Like many other bodies of water, Clark Lake, near the Town of Jacksonport, has experienced elevated water levels during recent years. They are a result of excessive spring rains that have caused erosion and a loss of shoreline along lakeside properties.
In 2019, members of the Clark Lake Advancement Association (CLAA) identified a plot of highly visible public shoreline land at the boat ramp on Townline Road that had been degraded by erosion and overrun with turf grass – and they decided to do something about it.
The CLAA began planning a project in May 2019 to educate shoreline property and business owners about how they could prevent shoreline soil erosion caused by high water levels while abetting native plant species to preserve water quality and enhance wildlife habitat.
Rip-rap is often used to combat erosion by providing a protective barrier for the remaining shore, but according to Marc Weisse, chair of the CLAA’s water-quality committee, this addresses only part of the issue. Weisse said a healthy shoreline should also include soil stabilization and adequate filtration to prevent erosion, runoff and pollution.
Using input from a landscape design firm, a grant from the Lakeshore Natural Resources Partnership and hours of volunteer labor, the CLAA restored the shoreline to display more than 30 species of native grasses, wildflowers and shrubs. The CLAA hopes the small scale of its project will allow owners of lakeshore property to see what they could do on an individual basis as well.
The CLAA participated in a Wisconsin Department of Natural Resources (DNR) program called Healthy Lakes & Rivers that provides grants for shoreline property owners and businesses to promote and install relatively simple, inexpensive best practices to benefit habitat and water quality, which Weisse thinks people should take advantage of more regularly.
Because the site is technically part of both Jacksonport and the Town of Sevastopol, the CLAA had to receive permission from both municipalities, in addition to obtaining county permits to approve its request to dig and move soil. The DNR also had to approve its plan because of the proximity to the shore.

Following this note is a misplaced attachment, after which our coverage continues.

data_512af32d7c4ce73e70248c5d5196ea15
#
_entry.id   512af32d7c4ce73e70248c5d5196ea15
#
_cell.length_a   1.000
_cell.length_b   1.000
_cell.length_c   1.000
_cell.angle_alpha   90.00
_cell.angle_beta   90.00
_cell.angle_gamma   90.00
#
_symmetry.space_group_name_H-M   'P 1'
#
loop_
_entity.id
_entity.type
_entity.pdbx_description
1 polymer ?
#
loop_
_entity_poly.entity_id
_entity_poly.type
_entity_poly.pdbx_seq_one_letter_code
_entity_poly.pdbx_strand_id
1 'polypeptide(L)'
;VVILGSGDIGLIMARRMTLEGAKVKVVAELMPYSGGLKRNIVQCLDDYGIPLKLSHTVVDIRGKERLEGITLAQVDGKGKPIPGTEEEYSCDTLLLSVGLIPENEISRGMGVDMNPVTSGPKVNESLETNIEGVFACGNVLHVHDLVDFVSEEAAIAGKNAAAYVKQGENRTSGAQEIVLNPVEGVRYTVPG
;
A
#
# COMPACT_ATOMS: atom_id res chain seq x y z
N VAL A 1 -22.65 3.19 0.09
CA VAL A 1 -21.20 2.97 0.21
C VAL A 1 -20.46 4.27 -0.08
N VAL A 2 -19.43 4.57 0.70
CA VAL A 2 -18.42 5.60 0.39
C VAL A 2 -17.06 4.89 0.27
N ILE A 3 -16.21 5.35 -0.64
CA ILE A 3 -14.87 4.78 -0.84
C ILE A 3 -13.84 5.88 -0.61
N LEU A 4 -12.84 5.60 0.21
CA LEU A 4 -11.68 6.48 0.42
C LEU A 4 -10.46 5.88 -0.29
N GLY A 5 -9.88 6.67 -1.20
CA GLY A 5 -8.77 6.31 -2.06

“It took quite a while to get all that lined up,” Weisse said.
Last fall, volunteer workers covered the area with plastic to smother the existing grass, and once last winter’s snow had completely melted, they began digging and landscaping.
“Then we had to find the native plants, which are frankly hard to procure,” Weisse said.
The group’s members chose native plant species based on the Healthy Lakes & Rivers’ template. Weisse said they tried to source all of their plants locally, but they struggled because the buyer base for the plants isn’t very strong. Volunteers began planting and landscaping in June, and the site is now abundant with approximately 300 plants of 35 different species. Each plant is tagged with a letter and number to correspond with a key for easy identification.
The CLAA also implemented an example of some soft engineering to abate erosion. Volunteers used coir logs, which are spun from coconut-shell fibers, to hold soil in place. As the logs biodegrade over the course of several years, they give native plants a chance to establish a natural protective buffer and secure soil with their intertwined roots.
Volunteers continue to water the area every day unless it rains, and they weed several times weekly. They plan to assess the plantings in the fall and spring to spot plants that require replacing.